Author Topic: Shakey's thin crust pizza dough part three  (Read 32209 times)

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Offline DNA Dan

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Re: Shakey's thin crust pizza dough part three
« Reply #20 on: April 22, 2010, 06:50:18 PM »
I was actually going to bid on this one: http://cgi.ebay.com/ACME-MR-11-DOUBLE-PASS-DOUGH-SHEETER-USED-/110519375361?cmd=ViewItem&pt=LH_DefaultDomain_0&hash=item19bb77d601

Which is nice because you can start from a flattened dough ball, then pass it in the second roller at a tighter setting. however I didn't see any screw thread adjustments which made me think this was actually an R-11. It looks like it got a gloss over of fresh white paint to make it look nice too. Who knows what it was like before they did that. When I checked today I saw the CDR-500 pop up and I thought it was a great deal at that price. I also think it's a better built machine than the acme one, however there are pluses and minuses to both. I just hope I don't have to start with a totally flattened piece of dough to get things going because it's only a single pass

Croissant pizza here we come.  :chef:


Offline freddy_krugerrand

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Re: Shakey's thin crust pizza dough part three
« Reply #21 on: April 27, 2010, 02:23:37 AM »
I keep reading the term "lamination" but can't find a good definition of what you mean.  It is also not in the "pizza glossary".  Could somebody define lamination in pizza?

Offline Mad_Ernie

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Re: Shakey's thin crust pizza dough part three
« Reply #22 on: April 27, 2010, 09:04:31 AM »
I keep reading the term "lamination" but can't find a good definition of what you mean.  It is also not in the "pizza glossary".  Could somebody define lamination in pizza?


lamination - the process of rolling or compressing into a thin plate or disk.  In the case of pizza dough, it typically refers to running a ball of dough through some sort of compression device (e.g., sheeter, pasta roller) in order to flatten and compress the dough into a thinner disk shape.  This process may be repeated after a process of folding the flattened dough disk for further compression in order to achieve a desired texture.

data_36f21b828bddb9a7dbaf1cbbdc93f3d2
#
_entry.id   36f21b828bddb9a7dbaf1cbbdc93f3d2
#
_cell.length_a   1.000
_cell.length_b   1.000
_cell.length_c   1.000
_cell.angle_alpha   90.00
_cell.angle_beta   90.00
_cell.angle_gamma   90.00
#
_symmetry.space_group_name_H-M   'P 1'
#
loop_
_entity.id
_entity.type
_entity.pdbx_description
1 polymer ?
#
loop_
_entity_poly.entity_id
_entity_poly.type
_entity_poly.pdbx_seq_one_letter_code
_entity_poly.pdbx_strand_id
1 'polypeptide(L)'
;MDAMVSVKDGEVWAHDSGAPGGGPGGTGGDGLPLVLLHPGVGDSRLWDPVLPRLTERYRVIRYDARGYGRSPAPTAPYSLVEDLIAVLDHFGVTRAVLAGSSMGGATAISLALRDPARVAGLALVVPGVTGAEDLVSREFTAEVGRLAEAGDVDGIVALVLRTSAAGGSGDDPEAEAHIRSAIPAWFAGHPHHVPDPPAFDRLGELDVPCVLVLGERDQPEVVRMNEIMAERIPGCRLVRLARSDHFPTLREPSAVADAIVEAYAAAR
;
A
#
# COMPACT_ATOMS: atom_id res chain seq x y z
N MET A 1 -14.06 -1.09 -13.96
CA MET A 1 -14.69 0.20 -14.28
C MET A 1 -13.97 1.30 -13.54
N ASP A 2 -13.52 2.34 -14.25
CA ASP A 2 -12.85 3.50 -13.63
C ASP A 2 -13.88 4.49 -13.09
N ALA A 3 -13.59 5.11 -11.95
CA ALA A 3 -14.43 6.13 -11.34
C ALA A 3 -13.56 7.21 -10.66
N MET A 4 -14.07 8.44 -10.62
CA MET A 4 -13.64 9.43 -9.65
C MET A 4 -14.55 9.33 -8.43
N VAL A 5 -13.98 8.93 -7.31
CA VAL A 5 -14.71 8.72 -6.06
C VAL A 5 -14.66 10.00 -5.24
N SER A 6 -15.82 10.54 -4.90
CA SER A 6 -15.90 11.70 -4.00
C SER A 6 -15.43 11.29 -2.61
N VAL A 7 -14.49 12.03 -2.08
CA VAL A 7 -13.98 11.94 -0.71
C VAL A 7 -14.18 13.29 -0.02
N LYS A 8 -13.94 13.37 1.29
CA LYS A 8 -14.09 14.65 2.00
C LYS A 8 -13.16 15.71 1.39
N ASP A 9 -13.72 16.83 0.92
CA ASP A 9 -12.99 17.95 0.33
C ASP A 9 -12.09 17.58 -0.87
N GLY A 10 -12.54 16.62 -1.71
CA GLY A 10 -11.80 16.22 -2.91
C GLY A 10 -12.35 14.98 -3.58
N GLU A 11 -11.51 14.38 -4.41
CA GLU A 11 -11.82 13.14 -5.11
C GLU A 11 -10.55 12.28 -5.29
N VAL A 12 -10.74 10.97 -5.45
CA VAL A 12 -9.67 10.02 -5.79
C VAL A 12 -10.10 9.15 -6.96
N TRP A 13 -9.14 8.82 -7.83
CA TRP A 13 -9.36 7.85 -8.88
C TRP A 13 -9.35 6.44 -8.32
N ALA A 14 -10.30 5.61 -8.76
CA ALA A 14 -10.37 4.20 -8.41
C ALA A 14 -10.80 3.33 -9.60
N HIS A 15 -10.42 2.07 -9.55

-ME  ;)
Let them eat pizza.

Offline DNA Dan

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Re: Shakey's thin crust pizza dough part three
« Reply #23 on: April 29, 2010, 11:03:07 PM »
I received my sheeter today and all I can say is  :o :o :o :o  I think this is the golden ticket! 3/4 HP and 3.5" rollers seems to have plenty of umpff to push a low hydration dough. I made a test dough tonight without the dry milk since I am waiting for that to be delivered. I will know in a few hours how well it performs. This already seems like quite a different process than using a rolling pin. 

Regarding the Shakeys recipe what do you think about adding straight malted milk for getting that yeasty flavor profile? I am sure a lot of the flavor development will come from being in the cooler overnight, but I am wondering just how much contribution to the profile comes from scrap pieces of dough. Those must be some highly flavored bits in there. I can't keep a "mother dough" of scraps going indefinitely or else I would want to make pizza every night!

Offline norma427